South Carolina will be at the bottom of the heap if Republicans follow through on their proposed deep cuts to Medicaid, a Kaiser Family Foundation analysis found this week.
A bill that passed the House of Representatives would cut funding to Medicaid, the health insurance program for the poor, by $834 billion during the next decade.
South Carolina and 10 other states were identified as a group that would be in the most trouble if such cuts are signed into law, according to the recent Kaiser analysis.
That Republicans want to cut Medicaid and move its administration to the states should come as little surprise, said Robert Hartwig, a University of South Carolina professor who previously ran the Insurance Information Institute. Republicans, Donald Trump included, campaigned on repealing and replacing the Affordable Care Act.
“It’s one part of that,” Hartwig said, “but it’s the one that touches the lives of more Americans in a more substantial way.”
A number of factors will put South Carolina at a greater risk than most other states, the Kaiser Family Foundation analysis found:
- South Carolina has the fourth-highest federal match rate, meaning the federal government contributes a lot of money to the state’s Medicaid program compared to other states. For every dollar the state government spends on Medicaid, the federal government gives about $2.50 to South Carolina, said Allison Valentine, a policy analyst with Kaiser. “The state would need to make up those dollars,” she said.
- There is not much money in the state budget to spare. The Kaiser analysis cited “low taxable resources per capita” as a reason South Carolina might be at risk. People in the state also have low personal income, on average.
- Many people fall into the “coverage gap” in South Carolina, meaning they do not qualify for Medicaid, don’t receive insurance from their employer and cannot afford to buy it themselves on the private market. With Medicaid cutbacks, that gap is likely to grow. Today, 13 percent of adults younger than 65 do not have insurance in South Carolina, Kaiser reported.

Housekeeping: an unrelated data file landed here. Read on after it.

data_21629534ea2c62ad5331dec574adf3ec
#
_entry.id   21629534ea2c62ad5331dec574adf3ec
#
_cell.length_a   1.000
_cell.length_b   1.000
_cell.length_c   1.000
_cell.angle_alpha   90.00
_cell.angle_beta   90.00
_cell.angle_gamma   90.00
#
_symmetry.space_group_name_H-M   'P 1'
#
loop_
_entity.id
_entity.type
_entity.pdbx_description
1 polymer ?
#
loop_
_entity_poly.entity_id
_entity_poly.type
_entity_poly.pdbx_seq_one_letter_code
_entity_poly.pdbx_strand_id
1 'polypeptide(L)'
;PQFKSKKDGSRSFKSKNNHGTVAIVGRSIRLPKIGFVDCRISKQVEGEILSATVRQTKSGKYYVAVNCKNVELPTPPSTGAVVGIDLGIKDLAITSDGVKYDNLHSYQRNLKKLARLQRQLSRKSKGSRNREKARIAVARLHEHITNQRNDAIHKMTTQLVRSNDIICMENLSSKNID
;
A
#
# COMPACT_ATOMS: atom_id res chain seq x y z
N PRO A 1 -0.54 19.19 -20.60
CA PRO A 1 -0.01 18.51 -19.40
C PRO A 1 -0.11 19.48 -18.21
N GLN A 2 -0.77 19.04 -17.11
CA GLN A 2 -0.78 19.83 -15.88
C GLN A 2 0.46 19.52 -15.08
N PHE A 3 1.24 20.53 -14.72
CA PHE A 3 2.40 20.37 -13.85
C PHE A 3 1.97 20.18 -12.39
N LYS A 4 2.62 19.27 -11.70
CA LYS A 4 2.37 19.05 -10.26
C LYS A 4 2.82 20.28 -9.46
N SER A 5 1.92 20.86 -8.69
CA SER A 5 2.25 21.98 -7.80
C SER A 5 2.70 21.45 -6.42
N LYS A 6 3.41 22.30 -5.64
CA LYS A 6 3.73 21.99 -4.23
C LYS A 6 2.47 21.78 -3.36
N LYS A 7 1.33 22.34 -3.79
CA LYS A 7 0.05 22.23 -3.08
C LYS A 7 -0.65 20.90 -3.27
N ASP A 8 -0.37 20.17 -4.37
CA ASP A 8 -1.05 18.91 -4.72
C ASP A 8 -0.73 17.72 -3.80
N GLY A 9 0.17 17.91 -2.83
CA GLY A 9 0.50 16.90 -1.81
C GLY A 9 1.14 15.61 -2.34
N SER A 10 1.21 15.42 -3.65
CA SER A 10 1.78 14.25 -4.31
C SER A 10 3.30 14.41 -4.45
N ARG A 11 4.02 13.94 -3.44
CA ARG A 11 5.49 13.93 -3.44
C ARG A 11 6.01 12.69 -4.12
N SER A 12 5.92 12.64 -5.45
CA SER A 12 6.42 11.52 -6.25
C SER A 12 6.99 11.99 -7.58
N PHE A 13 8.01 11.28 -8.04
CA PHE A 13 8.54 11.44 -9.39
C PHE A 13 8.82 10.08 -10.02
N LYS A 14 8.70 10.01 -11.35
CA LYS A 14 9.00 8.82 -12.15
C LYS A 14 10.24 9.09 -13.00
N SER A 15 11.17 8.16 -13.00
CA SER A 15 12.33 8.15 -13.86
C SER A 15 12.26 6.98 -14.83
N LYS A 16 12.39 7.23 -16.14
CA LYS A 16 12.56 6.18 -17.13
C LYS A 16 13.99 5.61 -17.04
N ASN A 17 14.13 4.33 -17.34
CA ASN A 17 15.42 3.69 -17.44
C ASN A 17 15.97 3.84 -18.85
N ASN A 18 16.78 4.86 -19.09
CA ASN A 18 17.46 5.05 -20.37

- Access to health care in South Carolina remains a problem. Kaiser reports 16 percent of adults surveyed in the state said they didn’t see a doctor because of high costs. Poor access diminishes the overall health of the state population.
The Senate’s final health care plan is uncertain and shrouded in secrecy. A Senate bill is expected to see a vote within weeks, but Senate Republicans have refused to release any draft of the legislation and have promised scant hours of debate before a vote is taken.
The Republican proposal would cap how much Medicaid spends on each individual, and states would need to decide how the cash is allocated. That could mean pitting groups like seniors, the disabled and children against each other, said Sue Berkowitz, director of the Appleseed Legal Justice Center. She also said if new problems arise — or if the opioid epidemic worsens — the state may find it difficult to respond.
“It will put an incredible strain on our budget,” she said.
Hartwig said the state has four options: Legislators can increase taxes or introduce a new tax; borrow money; find a way to make the current dollars go further; or cut programs. Each is a tough sell, he said.
But Hartwig said the cuts will serve as a nationwide experiment, and states will learn how to find the best solutions.
“The view from Washington is this is what America voted for,” he said. “State legislators are going to be put to the test in terms of how they manage health care systems for the poor.”